Calculating Social Quotients

1. SQ is a quotient, like the original IQ. The calculation is different, but the results are very similar. Both form a bell shaped curve, as in the SQ chart for a typical class at left. For both IQ and SQ, the average score is 100, and half of all scores often fall between 90 and 110. Because IQ and SQ measure very different abilities, those who score well in one do not necessarily do well in the other. Both skills are important in career success.

NOTE: The links suggested in thin blue below are full-page charts and may take extra time to come to your screen.

2. Each classmate's A to E mark of a person (see side A of the SQ survey form) is translated into a number, with a neutral "C" = 100. A person's marks are added, then their sum is divided by the number of marks, to get a Social Quotient. For example, a new person not well known could get 25 C's = 2500, divided by 25 classmates = 100 SQ. (See the pale blue areas of a person's SQ printout.)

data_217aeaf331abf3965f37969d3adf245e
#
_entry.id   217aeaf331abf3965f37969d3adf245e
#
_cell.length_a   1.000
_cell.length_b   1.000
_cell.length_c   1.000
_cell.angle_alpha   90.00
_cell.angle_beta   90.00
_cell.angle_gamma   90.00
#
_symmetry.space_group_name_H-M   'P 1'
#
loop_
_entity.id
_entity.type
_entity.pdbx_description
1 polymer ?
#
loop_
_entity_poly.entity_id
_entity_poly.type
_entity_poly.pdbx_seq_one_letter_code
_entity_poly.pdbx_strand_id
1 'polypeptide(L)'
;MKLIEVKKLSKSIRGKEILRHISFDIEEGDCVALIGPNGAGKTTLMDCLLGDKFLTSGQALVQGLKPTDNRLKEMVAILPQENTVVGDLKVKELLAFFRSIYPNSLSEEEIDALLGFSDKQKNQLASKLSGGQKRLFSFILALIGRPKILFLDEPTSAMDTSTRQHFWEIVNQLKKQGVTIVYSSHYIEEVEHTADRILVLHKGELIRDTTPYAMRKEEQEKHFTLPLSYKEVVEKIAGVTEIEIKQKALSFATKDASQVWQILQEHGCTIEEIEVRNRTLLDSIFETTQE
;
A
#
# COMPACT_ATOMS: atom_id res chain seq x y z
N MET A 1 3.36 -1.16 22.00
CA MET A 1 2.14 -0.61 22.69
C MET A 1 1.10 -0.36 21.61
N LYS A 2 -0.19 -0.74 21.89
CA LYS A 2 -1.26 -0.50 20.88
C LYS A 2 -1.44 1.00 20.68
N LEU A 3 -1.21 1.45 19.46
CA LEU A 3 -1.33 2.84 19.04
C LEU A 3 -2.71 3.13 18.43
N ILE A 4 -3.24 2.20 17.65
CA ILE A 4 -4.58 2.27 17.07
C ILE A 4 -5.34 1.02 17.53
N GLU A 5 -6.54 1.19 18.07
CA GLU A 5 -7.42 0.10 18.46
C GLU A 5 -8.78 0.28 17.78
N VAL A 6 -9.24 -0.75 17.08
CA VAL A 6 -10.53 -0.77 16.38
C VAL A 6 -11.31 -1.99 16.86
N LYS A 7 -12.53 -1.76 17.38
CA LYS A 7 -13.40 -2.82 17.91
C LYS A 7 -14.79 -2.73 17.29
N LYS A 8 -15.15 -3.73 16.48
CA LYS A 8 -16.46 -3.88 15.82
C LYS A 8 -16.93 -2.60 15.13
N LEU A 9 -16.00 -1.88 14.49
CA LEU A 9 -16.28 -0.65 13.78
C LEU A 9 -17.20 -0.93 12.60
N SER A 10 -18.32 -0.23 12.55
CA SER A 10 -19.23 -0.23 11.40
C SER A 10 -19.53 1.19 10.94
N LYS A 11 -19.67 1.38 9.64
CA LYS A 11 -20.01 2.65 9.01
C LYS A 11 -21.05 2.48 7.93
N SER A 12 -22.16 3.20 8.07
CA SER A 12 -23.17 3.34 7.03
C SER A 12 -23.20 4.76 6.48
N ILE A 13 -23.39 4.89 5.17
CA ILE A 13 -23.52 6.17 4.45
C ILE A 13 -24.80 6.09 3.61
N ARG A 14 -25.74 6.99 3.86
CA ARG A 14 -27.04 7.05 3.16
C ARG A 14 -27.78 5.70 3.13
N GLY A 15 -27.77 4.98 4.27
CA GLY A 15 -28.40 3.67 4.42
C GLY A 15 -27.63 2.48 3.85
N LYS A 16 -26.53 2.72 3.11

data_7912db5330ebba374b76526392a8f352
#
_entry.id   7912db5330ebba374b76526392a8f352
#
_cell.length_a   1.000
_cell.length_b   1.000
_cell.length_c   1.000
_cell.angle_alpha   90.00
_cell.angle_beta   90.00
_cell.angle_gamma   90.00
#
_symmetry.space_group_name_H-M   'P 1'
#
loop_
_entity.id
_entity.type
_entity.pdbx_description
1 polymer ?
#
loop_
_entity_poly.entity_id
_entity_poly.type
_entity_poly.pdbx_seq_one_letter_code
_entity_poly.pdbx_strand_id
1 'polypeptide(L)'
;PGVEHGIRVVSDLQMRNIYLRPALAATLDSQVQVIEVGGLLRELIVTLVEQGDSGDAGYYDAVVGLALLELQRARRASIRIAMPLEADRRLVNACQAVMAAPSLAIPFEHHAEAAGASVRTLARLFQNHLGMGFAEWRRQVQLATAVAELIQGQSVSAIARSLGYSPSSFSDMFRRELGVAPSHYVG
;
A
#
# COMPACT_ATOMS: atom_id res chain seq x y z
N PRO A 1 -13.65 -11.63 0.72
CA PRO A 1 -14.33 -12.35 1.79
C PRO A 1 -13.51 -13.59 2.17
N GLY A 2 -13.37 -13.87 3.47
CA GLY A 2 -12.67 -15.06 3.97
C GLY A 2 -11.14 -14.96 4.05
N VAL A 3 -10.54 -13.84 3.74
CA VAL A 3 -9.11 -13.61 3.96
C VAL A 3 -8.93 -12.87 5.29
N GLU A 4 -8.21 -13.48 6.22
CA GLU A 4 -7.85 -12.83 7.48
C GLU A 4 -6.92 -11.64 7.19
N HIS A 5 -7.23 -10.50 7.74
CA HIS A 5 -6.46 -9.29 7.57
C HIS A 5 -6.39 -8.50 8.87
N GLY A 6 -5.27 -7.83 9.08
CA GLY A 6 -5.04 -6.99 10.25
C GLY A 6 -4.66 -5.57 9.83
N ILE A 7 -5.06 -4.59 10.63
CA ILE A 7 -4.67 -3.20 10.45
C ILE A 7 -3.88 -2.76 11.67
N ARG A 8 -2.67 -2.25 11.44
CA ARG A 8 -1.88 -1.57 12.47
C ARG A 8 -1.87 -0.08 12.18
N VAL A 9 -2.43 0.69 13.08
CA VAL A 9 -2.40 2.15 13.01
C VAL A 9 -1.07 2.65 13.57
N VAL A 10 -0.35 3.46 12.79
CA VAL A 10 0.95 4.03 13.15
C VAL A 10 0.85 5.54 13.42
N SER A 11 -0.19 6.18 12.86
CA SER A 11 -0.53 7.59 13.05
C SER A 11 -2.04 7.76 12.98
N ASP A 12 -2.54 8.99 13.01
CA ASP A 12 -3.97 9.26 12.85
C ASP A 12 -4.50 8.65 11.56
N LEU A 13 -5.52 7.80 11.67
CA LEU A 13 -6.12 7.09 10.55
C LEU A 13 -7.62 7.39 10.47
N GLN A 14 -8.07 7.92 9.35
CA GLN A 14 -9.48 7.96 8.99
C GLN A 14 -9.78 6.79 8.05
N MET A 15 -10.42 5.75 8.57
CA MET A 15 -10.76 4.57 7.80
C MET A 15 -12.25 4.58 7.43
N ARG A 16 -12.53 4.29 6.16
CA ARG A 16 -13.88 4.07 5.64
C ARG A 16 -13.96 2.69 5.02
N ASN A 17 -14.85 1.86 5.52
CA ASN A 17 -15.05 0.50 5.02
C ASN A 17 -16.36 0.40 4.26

3. Identifying useful popularity traits is done by comparing SQ to marks on side B of the SQ survey form. Side B contains the same items as on the Popularity Test (m) you may have already taken. A computer compares the low to high answers on that test (for items like happiness or height) to that individual's SQ score. The comparison reveals which traits people most seek out in others, based on the question asked. The items on the Popularity Test (f) are listed in their order of importance, using results of SQ surveys done to date.

Go to: Using SQ results to get a good job

Go to: How to participate in an SQ Survey

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